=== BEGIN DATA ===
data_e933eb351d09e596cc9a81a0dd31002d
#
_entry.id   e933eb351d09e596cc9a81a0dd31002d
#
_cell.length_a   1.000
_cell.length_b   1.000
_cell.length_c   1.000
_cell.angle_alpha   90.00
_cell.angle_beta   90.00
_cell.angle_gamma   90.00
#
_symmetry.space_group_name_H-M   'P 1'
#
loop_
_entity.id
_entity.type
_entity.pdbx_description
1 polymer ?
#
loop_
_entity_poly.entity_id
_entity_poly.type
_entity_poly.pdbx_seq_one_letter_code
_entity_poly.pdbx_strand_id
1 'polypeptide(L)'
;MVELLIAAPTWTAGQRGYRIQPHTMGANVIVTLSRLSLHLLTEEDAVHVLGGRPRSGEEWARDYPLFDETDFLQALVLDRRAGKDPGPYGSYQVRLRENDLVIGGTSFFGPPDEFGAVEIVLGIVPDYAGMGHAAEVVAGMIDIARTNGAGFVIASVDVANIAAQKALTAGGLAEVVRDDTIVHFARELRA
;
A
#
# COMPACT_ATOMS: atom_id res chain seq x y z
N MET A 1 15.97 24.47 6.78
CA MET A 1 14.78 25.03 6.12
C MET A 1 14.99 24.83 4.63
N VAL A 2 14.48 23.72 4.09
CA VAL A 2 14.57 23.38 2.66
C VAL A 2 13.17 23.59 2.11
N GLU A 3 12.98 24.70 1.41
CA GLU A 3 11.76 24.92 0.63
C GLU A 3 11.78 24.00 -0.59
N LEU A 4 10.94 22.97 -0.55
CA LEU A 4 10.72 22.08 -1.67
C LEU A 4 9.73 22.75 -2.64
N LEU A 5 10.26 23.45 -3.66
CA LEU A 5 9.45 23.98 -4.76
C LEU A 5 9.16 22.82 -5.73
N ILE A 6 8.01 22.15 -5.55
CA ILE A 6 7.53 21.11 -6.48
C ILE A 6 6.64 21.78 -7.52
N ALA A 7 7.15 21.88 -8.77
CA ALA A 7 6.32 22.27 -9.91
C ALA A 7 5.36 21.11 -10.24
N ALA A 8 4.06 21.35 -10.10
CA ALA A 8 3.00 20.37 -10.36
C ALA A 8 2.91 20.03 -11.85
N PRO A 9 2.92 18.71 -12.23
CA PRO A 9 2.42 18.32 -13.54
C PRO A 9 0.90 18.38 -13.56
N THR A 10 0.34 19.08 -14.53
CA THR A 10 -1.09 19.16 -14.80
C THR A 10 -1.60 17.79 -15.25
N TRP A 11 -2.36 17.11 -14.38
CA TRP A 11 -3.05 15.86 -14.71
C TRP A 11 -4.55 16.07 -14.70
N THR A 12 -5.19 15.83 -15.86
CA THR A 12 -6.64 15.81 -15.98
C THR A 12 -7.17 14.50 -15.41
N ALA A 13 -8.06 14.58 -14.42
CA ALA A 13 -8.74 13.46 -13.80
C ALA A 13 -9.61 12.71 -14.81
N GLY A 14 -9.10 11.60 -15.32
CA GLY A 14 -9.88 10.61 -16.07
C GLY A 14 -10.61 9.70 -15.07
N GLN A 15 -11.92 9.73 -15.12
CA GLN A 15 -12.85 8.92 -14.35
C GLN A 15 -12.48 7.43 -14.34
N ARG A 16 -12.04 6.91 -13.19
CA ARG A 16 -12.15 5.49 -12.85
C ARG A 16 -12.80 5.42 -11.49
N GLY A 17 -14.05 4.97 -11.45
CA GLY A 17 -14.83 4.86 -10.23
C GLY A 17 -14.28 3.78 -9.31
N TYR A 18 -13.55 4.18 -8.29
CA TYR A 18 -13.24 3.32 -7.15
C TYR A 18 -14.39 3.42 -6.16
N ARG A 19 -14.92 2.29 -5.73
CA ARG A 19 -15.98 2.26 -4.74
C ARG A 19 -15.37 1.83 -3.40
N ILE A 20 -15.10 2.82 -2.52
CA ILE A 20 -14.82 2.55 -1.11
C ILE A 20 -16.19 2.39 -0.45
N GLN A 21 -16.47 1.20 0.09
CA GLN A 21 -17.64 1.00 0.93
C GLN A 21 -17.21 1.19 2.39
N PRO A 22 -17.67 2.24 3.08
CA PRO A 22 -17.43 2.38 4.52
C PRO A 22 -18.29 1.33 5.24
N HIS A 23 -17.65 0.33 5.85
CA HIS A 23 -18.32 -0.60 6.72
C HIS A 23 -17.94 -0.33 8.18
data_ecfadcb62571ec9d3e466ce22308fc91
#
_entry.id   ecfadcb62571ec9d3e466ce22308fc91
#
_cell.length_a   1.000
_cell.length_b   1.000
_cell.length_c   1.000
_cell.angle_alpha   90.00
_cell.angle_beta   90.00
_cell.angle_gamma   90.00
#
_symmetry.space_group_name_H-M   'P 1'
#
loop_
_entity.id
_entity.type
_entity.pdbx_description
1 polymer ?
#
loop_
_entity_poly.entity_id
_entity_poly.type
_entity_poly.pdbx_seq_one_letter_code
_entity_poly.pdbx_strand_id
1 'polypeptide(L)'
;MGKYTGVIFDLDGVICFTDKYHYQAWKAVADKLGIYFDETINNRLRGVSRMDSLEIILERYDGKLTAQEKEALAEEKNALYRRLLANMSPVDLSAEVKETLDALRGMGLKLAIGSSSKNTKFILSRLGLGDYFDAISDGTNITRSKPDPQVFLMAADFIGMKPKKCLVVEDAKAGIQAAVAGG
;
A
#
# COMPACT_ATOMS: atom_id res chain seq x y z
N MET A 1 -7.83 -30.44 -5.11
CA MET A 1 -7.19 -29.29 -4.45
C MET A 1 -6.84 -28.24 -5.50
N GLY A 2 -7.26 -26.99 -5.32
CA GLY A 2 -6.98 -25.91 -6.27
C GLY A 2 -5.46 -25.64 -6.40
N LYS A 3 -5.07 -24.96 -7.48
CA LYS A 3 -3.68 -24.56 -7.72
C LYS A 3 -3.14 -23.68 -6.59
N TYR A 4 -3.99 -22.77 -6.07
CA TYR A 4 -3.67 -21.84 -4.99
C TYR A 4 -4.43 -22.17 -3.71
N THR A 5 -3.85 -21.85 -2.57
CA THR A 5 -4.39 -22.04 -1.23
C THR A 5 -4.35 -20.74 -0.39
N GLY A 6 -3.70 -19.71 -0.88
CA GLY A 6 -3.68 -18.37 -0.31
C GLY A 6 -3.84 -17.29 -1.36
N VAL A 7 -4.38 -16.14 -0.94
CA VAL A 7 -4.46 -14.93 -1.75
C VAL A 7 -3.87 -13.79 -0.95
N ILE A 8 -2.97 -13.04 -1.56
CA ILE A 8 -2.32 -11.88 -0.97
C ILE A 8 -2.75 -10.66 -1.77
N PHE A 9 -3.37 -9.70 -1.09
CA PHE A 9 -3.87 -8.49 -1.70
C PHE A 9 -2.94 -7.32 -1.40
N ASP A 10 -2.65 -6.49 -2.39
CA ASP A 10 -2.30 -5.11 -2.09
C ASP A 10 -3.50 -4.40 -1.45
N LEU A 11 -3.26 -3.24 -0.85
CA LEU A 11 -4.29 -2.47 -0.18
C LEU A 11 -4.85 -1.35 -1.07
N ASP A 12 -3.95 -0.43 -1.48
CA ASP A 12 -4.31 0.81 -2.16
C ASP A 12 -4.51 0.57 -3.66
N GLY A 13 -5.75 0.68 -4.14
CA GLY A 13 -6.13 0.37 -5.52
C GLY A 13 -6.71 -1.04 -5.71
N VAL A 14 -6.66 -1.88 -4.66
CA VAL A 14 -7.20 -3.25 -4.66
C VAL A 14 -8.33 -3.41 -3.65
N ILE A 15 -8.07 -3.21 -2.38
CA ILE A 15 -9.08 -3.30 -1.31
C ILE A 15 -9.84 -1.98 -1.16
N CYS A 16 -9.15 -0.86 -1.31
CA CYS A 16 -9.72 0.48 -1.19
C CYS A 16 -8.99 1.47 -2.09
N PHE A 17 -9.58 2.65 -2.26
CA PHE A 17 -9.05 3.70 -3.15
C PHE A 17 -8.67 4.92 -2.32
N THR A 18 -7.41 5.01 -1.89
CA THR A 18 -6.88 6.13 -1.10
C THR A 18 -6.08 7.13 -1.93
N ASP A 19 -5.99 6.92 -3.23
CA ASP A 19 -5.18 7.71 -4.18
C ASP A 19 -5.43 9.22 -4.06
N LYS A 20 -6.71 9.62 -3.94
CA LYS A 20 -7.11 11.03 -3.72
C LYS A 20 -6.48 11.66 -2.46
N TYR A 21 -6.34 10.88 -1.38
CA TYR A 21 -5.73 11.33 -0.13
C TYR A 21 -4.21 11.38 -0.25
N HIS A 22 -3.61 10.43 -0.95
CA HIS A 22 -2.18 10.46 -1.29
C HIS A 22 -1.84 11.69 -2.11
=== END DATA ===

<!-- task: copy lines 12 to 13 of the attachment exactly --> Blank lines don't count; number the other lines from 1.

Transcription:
_symmetry.space_group_name_H-M   'P 1'
#